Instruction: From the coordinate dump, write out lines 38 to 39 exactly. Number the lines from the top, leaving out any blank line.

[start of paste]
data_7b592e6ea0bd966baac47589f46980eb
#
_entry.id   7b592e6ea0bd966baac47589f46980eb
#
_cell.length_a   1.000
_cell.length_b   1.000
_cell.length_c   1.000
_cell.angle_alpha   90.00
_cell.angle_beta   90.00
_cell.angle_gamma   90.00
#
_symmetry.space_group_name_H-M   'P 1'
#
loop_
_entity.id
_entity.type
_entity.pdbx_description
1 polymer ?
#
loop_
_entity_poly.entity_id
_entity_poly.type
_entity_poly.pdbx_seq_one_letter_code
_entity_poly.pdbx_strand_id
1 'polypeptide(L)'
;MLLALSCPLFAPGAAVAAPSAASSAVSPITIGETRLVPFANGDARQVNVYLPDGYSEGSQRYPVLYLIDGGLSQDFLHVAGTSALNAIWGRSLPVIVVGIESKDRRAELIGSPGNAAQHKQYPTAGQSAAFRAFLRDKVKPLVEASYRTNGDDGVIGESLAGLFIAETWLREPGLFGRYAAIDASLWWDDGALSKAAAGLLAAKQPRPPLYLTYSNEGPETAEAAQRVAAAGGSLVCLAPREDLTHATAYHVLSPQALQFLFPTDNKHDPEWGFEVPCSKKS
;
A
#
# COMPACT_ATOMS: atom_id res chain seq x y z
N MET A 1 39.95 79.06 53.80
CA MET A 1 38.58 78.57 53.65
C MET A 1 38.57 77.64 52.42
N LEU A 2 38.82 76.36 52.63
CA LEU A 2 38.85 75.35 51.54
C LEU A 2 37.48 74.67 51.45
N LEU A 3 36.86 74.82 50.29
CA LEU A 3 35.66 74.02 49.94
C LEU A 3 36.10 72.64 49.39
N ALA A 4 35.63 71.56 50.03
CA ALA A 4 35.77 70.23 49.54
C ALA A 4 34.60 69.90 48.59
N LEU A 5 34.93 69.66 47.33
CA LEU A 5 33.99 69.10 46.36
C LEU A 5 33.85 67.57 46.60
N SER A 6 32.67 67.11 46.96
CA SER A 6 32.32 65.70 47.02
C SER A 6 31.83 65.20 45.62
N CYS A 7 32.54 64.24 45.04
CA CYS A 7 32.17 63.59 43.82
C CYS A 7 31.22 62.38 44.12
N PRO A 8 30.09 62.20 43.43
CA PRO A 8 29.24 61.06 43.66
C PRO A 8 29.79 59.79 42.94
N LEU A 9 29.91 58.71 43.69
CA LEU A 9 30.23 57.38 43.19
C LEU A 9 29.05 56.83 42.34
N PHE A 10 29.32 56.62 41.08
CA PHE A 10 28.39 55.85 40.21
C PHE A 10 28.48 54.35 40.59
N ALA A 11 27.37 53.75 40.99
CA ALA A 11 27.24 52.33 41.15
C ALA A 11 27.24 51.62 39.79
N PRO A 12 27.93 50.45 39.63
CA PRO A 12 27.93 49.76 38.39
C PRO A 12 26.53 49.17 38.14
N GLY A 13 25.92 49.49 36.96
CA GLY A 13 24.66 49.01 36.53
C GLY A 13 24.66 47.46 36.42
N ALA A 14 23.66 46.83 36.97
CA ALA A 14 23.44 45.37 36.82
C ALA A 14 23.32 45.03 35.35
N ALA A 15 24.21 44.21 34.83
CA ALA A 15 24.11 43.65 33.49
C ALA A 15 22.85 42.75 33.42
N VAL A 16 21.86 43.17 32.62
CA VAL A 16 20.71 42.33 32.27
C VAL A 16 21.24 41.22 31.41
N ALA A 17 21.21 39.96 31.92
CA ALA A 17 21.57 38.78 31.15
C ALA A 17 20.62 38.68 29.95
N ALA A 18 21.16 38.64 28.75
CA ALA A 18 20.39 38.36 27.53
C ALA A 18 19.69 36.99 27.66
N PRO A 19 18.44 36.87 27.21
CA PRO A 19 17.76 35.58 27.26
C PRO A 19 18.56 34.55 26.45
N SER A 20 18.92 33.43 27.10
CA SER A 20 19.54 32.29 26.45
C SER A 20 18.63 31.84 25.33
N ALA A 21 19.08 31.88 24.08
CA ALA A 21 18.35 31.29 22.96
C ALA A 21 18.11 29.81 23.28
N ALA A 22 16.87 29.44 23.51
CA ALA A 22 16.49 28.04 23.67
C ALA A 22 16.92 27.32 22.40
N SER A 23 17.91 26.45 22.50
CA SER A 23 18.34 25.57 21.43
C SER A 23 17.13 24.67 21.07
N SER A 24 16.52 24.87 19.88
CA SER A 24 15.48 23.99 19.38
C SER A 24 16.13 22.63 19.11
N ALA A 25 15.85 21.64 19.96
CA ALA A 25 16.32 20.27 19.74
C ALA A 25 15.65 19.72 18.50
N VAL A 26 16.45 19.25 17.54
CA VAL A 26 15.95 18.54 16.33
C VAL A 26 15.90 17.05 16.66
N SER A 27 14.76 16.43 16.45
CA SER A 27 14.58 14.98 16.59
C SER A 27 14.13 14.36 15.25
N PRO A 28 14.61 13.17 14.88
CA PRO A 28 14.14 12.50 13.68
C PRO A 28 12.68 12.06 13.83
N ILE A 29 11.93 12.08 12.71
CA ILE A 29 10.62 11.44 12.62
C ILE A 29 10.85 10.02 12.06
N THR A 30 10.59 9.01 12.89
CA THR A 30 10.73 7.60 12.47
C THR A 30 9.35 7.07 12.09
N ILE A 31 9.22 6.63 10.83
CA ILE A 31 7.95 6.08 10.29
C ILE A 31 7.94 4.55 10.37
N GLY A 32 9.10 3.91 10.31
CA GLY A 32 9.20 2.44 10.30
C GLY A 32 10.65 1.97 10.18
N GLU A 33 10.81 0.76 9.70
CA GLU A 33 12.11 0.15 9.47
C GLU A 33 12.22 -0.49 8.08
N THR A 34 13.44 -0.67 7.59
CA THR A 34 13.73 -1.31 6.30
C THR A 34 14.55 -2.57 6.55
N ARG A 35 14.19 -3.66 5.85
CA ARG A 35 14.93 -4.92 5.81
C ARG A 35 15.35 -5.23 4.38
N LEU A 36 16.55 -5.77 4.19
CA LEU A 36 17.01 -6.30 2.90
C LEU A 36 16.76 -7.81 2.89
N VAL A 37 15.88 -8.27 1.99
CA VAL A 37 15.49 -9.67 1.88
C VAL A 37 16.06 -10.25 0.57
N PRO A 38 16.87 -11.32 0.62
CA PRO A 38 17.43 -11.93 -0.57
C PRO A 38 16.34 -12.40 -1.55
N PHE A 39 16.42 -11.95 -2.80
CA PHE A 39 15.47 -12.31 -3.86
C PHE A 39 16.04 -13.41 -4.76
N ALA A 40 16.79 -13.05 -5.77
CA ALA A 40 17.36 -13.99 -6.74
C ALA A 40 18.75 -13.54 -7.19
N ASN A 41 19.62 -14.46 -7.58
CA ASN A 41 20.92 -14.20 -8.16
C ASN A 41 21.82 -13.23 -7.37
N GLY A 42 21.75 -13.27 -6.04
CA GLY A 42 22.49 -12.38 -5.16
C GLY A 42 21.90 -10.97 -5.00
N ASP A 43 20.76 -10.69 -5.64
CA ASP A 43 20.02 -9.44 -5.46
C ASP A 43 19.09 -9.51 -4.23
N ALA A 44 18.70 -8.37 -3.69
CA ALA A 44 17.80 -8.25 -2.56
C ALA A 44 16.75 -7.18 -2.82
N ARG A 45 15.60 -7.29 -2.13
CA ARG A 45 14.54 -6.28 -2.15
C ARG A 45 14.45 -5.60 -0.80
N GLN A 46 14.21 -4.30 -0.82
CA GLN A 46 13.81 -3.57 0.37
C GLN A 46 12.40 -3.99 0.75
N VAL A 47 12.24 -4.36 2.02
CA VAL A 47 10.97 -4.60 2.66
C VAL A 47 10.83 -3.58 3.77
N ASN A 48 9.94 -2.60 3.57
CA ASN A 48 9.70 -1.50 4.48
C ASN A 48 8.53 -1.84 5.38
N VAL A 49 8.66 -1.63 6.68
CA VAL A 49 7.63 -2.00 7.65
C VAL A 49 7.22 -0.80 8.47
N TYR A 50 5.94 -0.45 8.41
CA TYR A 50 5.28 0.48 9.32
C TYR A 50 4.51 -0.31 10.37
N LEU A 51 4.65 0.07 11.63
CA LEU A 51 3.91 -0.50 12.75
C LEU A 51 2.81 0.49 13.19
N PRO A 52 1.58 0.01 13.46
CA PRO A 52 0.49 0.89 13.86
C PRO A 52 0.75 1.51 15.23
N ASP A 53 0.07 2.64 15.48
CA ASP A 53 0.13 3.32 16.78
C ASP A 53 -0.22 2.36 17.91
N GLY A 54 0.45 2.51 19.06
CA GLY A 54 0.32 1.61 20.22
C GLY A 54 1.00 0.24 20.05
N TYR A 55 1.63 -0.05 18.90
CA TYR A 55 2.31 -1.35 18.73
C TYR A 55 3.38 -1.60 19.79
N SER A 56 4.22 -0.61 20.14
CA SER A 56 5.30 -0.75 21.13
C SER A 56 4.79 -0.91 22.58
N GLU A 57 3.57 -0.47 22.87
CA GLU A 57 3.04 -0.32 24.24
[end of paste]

CA LEU A 3 35.66 74.02 49.94
C LEU A 3 36.10 72.64 49.39